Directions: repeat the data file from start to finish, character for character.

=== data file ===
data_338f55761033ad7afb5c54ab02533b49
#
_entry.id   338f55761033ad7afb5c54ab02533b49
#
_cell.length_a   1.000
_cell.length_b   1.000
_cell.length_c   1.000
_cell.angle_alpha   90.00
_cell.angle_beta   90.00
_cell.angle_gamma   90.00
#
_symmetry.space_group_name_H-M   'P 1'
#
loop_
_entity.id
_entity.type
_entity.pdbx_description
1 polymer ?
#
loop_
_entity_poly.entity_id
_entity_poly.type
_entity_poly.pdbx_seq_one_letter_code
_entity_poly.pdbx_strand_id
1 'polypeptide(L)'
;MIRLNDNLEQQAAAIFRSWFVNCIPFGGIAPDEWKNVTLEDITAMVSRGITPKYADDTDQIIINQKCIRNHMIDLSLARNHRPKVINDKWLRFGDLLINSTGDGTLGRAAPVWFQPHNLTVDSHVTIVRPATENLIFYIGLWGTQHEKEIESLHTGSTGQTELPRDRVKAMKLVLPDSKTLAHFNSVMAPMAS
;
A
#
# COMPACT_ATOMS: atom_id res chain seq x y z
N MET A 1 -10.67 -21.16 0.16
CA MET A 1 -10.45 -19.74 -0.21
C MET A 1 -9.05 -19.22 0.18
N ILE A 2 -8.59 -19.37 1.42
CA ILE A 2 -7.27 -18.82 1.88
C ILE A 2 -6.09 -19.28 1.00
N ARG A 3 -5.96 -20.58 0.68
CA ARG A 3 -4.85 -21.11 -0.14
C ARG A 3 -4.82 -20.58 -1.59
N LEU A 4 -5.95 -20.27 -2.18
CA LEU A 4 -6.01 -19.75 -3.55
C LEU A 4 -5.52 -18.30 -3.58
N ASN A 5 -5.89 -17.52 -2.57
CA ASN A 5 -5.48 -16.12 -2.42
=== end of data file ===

data_338f55761033ad7afb5c54ab02533b49
#
_entry.id   338f55761033ad7afb5c54ab02533b49
#
_cell.length_a   1.000
_cell.length_b   1.000
_cell.length_c   1.000
_cell.angle_alpha   90.00
_cell.angle_beta   90.00
_cell.angle_gamma   90.00
#
_symmetry.space_group_name_H-M   'P 1'
#
loop_
_entity.id
_entity.type
_entity.pdbx_description
1 polymer ?
#
loop_
_entity_poly.entity_id
_entity_poly.type
_entity_poly.pdbx_seq_one_letter_code
_entity_poly.pdbx_strand_id
1 'polypeptide(L)'
;MIRLNDNLEQQAAAIFRSWFVNCIPFGGIAPDEWKNVTLEDITAMVSRGITPKYADDTDQIIINQKCIRNHMIDLSLARNHRPKVINDKWLRFGDLLINSTGDGTLGRAAPVWFQPHNLTVDSHVTIVRPATENLIFYIGLWGTQHEKEIESLHTGSTGQTELPRDRVKAMKLVLPDSKTLAHFNSVMAPMAS
;
A
#
# COMPACT_ATOMS: atom_id res chain seq x y z
N MET A 1 -10.67 -21.16 0.16
CA MET A 1 -10.45 -19.74 -0.21
C MET A 1 -9.05 -19.22 0.18
N ILE A 2 -8.59 -19.37 1.42
CA ILE A 2 -7.27 -18.82 1.88
C ILE A 2 -6.09 -19.28 1.00
N ARG A 3 -5.96 -20.58 0.68
CA ARG A 3 -4.85 -21.11 -0.14
C ARG A 3 -4.82 -20.58 -1.59
N LEU A 4 -5.95 -20.27 -2.18
CA LEU A 4 -6.01 -19.75 -3.55
C LEU A 4 -5.52 -18.30 -3.58
N ASN A 5 -5.89 -17.52 -2.57
CA ASN A 5 -5.48 -16.12 -2.42